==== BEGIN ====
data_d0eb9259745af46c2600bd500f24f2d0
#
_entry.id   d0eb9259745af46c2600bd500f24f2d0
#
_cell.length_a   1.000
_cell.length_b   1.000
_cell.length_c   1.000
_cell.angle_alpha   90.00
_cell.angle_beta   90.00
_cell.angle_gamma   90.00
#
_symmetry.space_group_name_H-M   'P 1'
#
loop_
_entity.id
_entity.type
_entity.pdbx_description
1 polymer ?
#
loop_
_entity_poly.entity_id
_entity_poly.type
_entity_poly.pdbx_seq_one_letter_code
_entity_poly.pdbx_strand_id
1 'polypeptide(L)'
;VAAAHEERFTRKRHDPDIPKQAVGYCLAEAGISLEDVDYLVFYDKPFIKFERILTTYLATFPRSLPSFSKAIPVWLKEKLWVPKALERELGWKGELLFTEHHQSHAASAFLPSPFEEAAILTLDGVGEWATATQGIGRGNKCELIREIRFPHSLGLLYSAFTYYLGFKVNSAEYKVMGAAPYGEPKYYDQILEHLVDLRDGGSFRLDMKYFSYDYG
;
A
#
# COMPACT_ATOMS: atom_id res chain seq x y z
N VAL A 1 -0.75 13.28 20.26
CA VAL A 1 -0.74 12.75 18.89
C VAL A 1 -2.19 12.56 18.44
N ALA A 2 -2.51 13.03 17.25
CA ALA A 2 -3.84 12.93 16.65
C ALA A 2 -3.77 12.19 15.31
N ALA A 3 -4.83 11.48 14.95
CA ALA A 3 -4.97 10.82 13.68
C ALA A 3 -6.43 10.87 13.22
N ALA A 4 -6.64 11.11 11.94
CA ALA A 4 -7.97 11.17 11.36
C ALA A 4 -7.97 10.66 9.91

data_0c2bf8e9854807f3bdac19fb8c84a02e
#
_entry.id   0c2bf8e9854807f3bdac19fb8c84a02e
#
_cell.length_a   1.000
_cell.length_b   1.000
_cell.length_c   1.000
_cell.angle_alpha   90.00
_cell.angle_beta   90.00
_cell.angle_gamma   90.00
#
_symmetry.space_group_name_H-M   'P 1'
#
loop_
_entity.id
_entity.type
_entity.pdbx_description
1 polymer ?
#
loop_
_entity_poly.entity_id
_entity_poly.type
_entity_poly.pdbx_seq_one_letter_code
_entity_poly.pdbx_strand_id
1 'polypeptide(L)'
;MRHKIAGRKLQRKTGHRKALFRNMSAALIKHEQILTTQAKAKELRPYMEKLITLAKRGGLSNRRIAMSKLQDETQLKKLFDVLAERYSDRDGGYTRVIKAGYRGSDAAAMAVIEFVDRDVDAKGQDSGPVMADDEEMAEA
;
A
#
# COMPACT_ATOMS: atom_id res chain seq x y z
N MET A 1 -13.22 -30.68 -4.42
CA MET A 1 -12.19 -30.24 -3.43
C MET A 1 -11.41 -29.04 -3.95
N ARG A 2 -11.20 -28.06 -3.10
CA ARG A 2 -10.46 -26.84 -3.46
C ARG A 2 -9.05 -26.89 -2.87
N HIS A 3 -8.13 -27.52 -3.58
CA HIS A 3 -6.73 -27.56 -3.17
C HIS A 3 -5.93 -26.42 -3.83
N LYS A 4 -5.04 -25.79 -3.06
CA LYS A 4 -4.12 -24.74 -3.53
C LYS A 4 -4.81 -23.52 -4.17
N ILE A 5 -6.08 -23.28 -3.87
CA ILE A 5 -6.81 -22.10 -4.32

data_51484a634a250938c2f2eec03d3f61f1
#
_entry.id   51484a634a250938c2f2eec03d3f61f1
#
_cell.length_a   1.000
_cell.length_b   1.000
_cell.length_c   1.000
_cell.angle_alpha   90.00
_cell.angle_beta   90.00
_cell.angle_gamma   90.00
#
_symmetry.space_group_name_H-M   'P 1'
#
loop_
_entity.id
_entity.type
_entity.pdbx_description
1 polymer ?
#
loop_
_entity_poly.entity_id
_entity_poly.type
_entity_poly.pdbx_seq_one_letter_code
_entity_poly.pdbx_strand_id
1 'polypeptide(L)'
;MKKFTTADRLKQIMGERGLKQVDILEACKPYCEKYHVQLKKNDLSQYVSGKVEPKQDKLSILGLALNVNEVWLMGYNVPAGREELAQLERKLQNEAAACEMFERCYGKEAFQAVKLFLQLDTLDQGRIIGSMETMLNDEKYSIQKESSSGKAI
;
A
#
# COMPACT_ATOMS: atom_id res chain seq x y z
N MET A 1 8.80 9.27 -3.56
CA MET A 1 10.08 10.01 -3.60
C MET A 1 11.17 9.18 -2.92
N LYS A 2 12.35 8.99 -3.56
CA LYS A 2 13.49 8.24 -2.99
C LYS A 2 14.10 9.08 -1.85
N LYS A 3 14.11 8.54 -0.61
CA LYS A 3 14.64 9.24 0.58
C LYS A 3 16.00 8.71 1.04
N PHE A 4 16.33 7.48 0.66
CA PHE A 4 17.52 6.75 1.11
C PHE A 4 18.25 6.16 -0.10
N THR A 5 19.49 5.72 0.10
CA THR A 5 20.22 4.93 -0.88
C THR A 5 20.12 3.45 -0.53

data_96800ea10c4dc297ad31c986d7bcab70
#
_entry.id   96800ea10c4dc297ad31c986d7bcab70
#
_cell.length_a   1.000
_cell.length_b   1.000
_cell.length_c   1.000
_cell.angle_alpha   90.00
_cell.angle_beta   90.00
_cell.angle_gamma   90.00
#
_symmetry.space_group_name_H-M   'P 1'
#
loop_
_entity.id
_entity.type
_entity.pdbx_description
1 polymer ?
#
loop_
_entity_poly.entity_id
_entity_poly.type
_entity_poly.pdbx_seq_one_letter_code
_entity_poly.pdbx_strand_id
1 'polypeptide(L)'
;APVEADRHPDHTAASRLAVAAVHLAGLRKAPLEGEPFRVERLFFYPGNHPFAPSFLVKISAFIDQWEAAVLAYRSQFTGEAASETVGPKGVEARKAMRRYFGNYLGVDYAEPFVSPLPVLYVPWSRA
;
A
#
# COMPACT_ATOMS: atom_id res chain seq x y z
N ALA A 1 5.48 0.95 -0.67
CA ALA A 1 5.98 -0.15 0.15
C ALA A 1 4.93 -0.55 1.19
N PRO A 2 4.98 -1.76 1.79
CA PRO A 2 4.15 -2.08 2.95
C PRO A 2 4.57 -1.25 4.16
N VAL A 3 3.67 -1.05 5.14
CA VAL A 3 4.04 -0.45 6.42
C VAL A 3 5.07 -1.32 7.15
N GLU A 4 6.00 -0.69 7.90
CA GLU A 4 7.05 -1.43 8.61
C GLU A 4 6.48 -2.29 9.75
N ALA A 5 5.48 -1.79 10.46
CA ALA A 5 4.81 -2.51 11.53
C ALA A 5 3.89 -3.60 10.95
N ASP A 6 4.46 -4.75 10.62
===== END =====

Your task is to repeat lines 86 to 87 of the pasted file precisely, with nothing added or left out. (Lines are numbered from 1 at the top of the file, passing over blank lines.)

CA ILE A 5 -6.81 -22.10 -4.32

data_51484a634a250938c2f2eec03d3f61f1